On Being a White Man - The Male Part
With My Granddaughter 1 1/2 Years Ago
I didn’t feel like I fit into my family.
While we often help our aging parents with practical advice or money, the emotional support still primarily comes from women such as our sisters.
(Courtesy of OWMCL Chicago) - Examples of Male Privilege
- If you have a bad day or are in a bad mood, people aren’t going to blame it on your gender.
- You can be careless with your money and not have people blame it on your gender.
- You can be confident that your coworkers won’t assume you were hired because of your gender.
- If you are never promoted, it isn’t because of your gender.
- You can expect to be paid equitably for the work you do and not paid less because of your gender.
- If you are unable to succeed in your career, that won’t be seen as evidence against your gender in the workplace.
- A decision to hire you won’t be based on whether the employer assumes you will be having children in the near future.
- You can generally work comfortably (or walk down a public street) without the fear of sexual harassment.
- You’re not taught that your sexuality exists only for other people – or stigmatized for masturbating.
- Most pornography is made with your gender in mind (and it creates some pretty damaging ideas about women and other genders).
- You’re not expected to change your name if you get married or questioned if you don’t.
- If you’re in a relationship with someone of another gender, you’re not expected to do more emotional labor in the relationship.
- Getting married to someone of another gender doesn’t mean more domestic labor for you (studies show that husbands add an average of 7 extra hours of housework a week for their wives.)
- You can generally walk alone at night without the fear of being raped or otherwise harmed.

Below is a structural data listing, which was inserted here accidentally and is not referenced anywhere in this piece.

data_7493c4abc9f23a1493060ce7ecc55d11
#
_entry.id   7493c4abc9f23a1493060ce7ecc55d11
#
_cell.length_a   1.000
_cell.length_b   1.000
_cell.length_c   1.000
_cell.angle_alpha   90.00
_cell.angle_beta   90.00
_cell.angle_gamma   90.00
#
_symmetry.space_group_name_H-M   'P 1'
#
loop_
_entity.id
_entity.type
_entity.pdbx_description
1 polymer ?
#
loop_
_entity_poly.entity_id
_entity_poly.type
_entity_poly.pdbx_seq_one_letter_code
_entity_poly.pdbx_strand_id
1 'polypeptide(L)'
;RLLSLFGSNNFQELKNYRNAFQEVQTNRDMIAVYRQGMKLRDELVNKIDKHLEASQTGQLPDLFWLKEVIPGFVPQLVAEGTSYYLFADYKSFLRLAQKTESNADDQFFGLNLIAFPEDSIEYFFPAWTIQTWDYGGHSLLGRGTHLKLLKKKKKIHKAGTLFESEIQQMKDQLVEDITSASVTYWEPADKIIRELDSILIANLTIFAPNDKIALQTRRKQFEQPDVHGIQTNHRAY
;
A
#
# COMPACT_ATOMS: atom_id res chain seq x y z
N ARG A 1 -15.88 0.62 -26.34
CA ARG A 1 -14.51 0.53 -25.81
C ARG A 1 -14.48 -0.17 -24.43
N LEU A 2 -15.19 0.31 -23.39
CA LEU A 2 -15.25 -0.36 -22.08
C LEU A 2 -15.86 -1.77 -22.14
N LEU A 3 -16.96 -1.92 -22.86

- You can go on a date with a stranger without the fear of being raped.
- You can dress how you want and not worry it will be used as a defense if you are raped.
- If you are straight, you are not likely to be abused by your partner nor be told to continue living in an abusive household for your children.
- You can decide not to have children and not have your masculinity questioned.
- If you choose to have children, you will be praised for caring for your children instead of being expected to be the full-time caretaker.
- You can balance a career and a family without being called selfish for not staying at home (or being constantly pressured to stay at home).
- If you are straight and decide to have children with your partner, you can assume this will not affect your career.
- If you rise to prominence in an organization/role, no one will assume it is because you slept your way to the top.
- You can seek political office without having your gender be a part of your platform.
- You can seek political office without fear of your relationship with your children, or whom you hire to take care of them, being scrutinized by the press.
- Your political officials fight for issues that pertain to your gender, or at least don’t dismiss your issues as “special interest.”
- You can ask for the “person in charge” and will likely be greeted by a member of your gender.
- As a child, you were able to find plenty of non-limiting, non-gender-role-stereotyped media to view.
- You can disregard your appearance without worrying about being criticized at work or in social situations.
- You can spend time on your appearance without being criticized for upholding unhealthy gender norms.
- If you’re not conventionally attractive (or in shape), you don’t have to worry as much about it negatively affecting your social or career potential.
- You can have promiscuous sex and be viewed positively for it.
- Colloquial phrases and conventional language reflect your gender (e.g., mailman, “all men are created equal”).
- Every major religion in the world is led by individuals of your gender.
- You can practice religion without subjugating yourself or thinking of yourself as less because of your gender.